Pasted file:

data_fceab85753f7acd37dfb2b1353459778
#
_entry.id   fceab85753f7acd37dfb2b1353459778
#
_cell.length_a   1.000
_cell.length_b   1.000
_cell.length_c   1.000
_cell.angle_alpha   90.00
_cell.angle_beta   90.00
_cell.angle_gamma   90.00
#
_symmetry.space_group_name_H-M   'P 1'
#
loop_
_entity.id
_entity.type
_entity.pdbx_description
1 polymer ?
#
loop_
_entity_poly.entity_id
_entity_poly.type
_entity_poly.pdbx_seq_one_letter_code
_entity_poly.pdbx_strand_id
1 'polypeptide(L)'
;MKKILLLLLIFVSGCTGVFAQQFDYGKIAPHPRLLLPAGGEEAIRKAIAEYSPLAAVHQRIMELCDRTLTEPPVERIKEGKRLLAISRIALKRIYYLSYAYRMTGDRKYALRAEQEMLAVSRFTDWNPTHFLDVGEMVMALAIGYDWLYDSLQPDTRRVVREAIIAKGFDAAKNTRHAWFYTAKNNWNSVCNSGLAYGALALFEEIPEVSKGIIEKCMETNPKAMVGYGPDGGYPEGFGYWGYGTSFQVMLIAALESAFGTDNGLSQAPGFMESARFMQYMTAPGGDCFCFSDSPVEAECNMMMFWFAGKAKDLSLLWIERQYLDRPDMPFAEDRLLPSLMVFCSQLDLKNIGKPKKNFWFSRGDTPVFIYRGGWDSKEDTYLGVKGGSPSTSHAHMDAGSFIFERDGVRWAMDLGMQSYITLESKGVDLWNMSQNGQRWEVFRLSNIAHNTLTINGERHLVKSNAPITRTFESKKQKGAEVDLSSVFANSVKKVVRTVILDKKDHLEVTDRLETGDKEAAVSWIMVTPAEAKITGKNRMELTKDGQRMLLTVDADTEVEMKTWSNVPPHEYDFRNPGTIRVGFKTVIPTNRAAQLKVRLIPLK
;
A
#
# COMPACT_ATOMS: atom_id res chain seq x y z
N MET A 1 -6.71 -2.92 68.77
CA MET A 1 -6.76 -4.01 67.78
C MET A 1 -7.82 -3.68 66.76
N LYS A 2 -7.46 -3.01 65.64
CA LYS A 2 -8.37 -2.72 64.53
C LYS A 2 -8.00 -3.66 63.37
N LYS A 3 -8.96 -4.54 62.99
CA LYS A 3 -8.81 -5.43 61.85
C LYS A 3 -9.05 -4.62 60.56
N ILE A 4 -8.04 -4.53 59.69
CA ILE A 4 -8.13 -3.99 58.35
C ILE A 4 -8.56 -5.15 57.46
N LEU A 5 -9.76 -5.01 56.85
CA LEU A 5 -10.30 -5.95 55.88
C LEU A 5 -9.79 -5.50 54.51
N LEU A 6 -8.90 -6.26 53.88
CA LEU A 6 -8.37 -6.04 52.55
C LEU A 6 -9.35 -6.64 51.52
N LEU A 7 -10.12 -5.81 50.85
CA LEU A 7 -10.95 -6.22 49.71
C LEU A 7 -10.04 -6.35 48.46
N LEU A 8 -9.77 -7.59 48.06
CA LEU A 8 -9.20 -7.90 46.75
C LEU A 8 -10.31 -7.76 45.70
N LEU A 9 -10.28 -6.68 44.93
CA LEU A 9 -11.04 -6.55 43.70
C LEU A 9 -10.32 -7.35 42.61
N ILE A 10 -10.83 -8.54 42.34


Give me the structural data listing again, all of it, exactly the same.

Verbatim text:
data_fceab85753f7acd37dfb2b1353459778
#
_entry.id   fceab85753f7acd37dfb2b1353459778
#
_cell.length_a   1.000
_cell.length_b   1.000
_cell.length_c   1.000
_cell.angle_alpha   90.00
_cell.angle_beta   90.00
_cell.angle_gamma   90.00
#
_symmetry.space_group_name_H-M   'P 1'
#
loop_
_entity.id
_entity.type
_entity.pdbx_description
1 polymer ?
#
loop_
_entity_poly.entity_id
_entity_poly.type
_entity_poly.pdbx_seq_one_letter_code
_entity_poly.pdbx_strand_id
1 'polypeptide(L)'
;MKKILLLLLIFVSGCTGVFAQQFDYGKIAPHPRLLLPAGGEEAIRKAIAEYSPLAAVHQRIMELCDRTLTEPPVERIKEGKRLLAISRIALKRIYYLSYAYRMTGDRKYALRAEQEMLAVSRFTDWNPTHFLDVGEMVMALAIGYDWLYDSLQPDTRRVVREAIIAKGFDAAKNTRHAWFYTAKNNWNSVCNSGLAYGALALFEEIPEVSKGIIEKCMETNPKAMVGYGPDGGYPEGFGYWGYGTSFQVMLIAALESAFGTDNGLSQAPGFMESARFMQYMTAPGGDCFCFSDSPVEAECNMMMFWFAGKAKDLSLLWIERQYLDRPDMPFAEDRLLPSLMVFCSQLDLKNIGKPKKNFWFSRGDTPVFIYRGGWDSKEDTYLGVKGGSPSTSHAHMDAGSFIFERDGVRWAMDLGMQSYITLESKGVDLWNMSQNGQRWEVFRLSNIAHNTLTINGERHLVKSNAPITRTFESKKQKGAEVDLSSVFANSVKKVVRTVILDKKDHLEVTDRLETGDKEAAVSWIMVTPAEAKITGKNRMELTKDGQRMLLTVDADTEVEMKTWSNVPPHEYDFRNPGTIRVGFKTVIPTNRAAQLKVRLIPLK
;
A
#
# COMPACT_ATOMS: atom_id res chain seq x y z
N MET A 1 -6.71 -2.92 68.77
CA MET A 1 -6.76 -4.01 67.78
C MET A 1 -7.82 -3.68 66.76
N LYS A 2 -7.46 -3.01 65.64
CA LYS A 2 -8.37 -2.72 64.53
C LYS A 2 -8.00 -3.66 63.37
N LYS A 3 -8.96 -4.54 62.99
CA LYS A 3 -8.81 -5.43 61.85
C LYS A 3 -9.05 -4.62 60.56
N ILE A 4 -8.04 -4.53 59.69
CA ILE A 4 -8.13 -3.99 58.35
C ILE A 4 -8.56 -5.15 57.46
N LEU A 5 -9.76 -5.01 56.85
CA LEU A 5 -10.30 -5.95 55.88
C LEU A 5 -9.79 -5.50 54.51
N LEU A 6 -8.90 -6.26 53.88
CA LEU A 6 -8.37 -6.04 52.55
C LEU A 6 -9.35 -6.64 51.52
N LEU A 7 -10.12 -5.81 50.85
CA LEU A 7 -10.95 -6.22 49.71
C LEU A 7 -10.04 -6.35 48.46
N LEU A 8 -9.77 -7.59 48.06
CA LEU A 8 -9.20 -7.90 46.75
C LEU A 8 -10.31 -7.76 45.70
N LEU A 9 -10.28 -6.68 44.93
CA LEU A 9 -11.04 -6.55 43.70
C LEU A 9 -10.32 -7.35 42.61
N ILE A 10 -10.83 -8.54 42.34